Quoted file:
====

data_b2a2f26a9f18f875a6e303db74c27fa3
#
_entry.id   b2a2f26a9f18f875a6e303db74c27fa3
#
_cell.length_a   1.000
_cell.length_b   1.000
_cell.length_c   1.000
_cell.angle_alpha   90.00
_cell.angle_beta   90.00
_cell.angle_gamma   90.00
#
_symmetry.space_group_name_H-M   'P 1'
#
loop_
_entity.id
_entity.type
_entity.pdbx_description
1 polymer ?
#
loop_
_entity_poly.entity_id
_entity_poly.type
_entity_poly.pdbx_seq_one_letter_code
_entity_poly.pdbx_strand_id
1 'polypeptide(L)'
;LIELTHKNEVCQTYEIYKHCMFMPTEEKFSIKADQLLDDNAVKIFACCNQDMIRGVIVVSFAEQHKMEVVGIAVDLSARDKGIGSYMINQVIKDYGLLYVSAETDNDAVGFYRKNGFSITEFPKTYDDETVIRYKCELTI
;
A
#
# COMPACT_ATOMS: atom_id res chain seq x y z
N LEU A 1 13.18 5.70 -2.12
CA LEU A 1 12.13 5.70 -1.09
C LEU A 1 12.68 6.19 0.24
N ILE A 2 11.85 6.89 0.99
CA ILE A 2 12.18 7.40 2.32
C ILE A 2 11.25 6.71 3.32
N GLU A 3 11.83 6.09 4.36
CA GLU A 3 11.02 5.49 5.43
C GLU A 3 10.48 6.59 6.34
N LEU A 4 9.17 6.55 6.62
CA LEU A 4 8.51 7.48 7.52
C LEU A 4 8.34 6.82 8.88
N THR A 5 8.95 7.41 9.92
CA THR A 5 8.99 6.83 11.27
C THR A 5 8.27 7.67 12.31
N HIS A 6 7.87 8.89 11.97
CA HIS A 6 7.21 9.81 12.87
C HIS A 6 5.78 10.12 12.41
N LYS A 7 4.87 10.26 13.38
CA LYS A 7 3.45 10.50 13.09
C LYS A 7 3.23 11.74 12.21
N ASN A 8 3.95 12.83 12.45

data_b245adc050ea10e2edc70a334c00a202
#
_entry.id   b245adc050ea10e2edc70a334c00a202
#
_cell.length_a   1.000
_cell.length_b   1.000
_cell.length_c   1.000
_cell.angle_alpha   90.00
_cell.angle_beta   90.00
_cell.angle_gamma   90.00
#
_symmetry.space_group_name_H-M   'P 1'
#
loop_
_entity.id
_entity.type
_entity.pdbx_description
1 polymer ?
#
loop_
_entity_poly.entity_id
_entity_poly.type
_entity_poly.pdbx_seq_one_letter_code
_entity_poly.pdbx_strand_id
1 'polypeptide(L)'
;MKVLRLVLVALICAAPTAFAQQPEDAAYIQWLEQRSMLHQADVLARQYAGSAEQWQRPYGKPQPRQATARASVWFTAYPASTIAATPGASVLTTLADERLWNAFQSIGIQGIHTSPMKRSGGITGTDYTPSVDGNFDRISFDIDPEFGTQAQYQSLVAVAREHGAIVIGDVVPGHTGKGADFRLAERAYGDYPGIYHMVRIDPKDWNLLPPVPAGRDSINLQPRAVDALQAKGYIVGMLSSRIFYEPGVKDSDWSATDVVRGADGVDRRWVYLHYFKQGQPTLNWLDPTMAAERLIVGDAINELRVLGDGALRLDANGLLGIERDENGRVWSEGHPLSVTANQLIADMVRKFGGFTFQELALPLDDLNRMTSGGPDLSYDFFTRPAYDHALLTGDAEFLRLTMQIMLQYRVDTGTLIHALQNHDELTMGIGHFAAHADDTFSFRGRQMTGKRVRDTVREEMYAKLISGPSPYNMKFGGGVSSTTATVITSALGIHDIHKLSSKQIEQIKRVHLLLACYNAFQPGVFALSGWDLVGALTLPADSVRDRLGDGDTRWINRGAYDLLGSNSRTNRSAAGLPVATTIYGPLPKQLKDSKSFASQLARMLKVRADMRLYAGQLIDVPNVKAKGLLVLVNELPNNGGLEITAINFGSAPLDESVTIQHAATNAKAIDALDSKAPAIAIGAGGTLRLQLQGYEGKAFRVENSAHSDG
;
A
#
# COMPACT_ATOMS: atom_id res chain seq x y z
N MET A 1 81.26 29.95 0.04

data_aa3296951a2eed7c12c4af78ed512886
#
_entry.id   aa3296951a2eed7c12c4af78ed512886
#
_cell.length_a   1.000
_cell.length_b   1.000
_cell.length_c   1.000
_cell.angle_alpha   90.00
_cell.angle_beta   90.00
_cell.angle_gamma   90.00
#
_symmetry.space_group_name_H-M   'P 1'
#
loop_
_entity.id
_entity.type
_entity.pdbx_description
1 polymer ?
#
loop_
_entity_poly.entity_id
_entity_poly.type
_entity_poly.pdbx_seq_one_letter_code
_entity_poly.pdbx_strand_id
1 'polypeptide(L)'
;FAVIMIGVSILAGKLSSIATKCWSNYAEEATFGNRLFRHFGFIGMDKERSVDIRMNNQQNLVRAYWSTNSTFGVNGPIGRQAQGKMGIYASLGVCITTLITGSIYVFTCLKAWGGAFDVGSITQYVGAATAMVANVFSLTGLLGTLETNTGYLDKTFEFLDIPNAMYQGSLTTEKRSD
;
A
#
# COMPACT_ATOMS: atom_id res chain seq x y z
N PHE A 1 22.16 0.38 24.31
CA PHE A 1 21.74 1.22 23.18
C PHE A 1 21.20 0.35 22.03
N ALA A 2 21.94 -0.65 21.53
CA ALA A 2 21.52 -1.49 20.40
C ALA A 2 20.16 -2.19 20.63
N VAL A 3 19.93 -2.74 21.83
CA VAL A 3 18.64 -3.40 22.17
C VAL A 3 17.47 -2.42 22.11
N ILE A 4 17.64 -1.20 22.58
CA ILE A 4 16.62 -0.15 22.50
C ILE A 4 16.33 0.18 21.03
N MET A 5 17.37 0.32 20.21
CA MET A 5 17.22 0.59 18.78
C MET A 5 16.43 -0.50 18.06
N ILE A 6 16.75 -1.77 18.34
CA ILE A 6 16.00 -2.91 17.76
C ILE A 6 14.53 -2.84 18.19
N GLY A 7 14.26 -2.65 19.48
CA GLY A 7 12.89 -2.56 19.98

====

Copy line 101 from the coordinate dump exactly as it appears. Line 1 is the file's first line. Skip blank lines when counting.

1 polymer ?